When doing a science talk for a large audience or classroom, have you ever wished for an activity to encourage audience participation and to have fun while learning? If so, this activity may be just what you are looking for.
The Nature vs Science Card Game was created to demonstrate the “nature OF science” to non-science audiences. In it’s original form, it is a game that two students play with two sets of cards—one player is a “scientist” and one is “nature.” Nature receives a “law” from the teacher and must always respond to the card played by the Scientist according to that law. The Scientist plays cards one at a time and tries to discover what Nature’s law is by the responses Nature plays. The Scientist can play as many cards as necessary to discover the pattern of the “law.” When he/she thinks they know the law, they test their hypotheses three times at which point they have a “valid theory.”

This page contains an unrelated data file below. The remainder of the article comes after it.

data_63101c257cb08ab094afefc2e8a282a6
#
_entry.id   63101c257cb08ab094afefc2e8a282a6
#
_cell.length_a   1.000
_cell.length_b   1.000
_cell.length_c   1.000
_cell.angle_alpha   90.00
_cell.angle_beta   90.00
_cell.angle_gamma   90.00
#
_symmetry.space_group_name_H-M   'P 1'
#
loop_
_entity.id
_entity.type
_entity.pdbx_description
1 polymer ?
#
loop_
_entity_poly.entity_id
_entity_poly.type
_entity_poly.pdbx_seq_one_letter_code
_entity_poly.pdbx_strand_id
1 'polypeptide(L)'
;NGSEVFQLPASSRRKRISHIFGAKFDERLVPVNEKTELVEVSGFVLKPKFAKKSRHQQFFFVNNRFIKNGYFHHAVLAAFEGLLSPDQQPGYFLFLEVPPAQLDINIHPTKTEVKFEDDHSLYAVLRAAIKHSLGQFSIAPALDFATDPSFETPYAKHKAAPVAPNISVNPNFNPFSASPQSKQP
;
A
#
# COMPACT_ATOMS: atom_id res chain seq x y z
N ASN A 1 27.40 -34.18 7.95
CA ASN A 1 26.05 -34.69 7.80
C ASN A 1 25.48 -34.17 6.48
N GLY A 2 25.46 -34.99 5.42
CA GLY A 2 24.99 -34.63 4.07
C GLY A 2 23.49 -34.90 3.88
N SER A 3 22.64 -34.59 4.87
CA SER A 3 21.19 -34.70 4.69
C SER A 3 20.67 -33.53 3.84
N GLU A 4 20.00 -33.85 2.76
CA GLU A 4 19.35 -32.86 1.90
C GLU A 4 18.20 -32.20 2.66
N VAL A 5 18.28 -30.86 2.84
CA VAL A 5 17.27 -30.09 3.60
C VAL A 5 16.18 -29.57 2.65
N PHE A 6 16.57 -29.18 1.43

At the AGU Fall Meeting, this game was successfully tested as a large group activity using animated cards on a large screen. The digital game and all directions are available on the Nature vs Science Hypothesis Card Game web page.
In a large group, the presenter asks the audience to play the role of “Scientist” and to call out patterns that they notice after each time Nature plays a response. Then, the presenter plays the next Scientist card and asks the audience what they think Nature will play in response. They continue playing until they have achieved a valid theory. Nature can never tell what the law is … Nature can’t talk. In reality, the theory stays in effect unless another scientist proves it wrong. In a classroom, Nature and Scientist switch roles and play again.
Students love actually playing the card game, but time can be an issue in large groups and in classrooms. The digital version of the game engages your audience within a lecture and also demonstrates the process of science.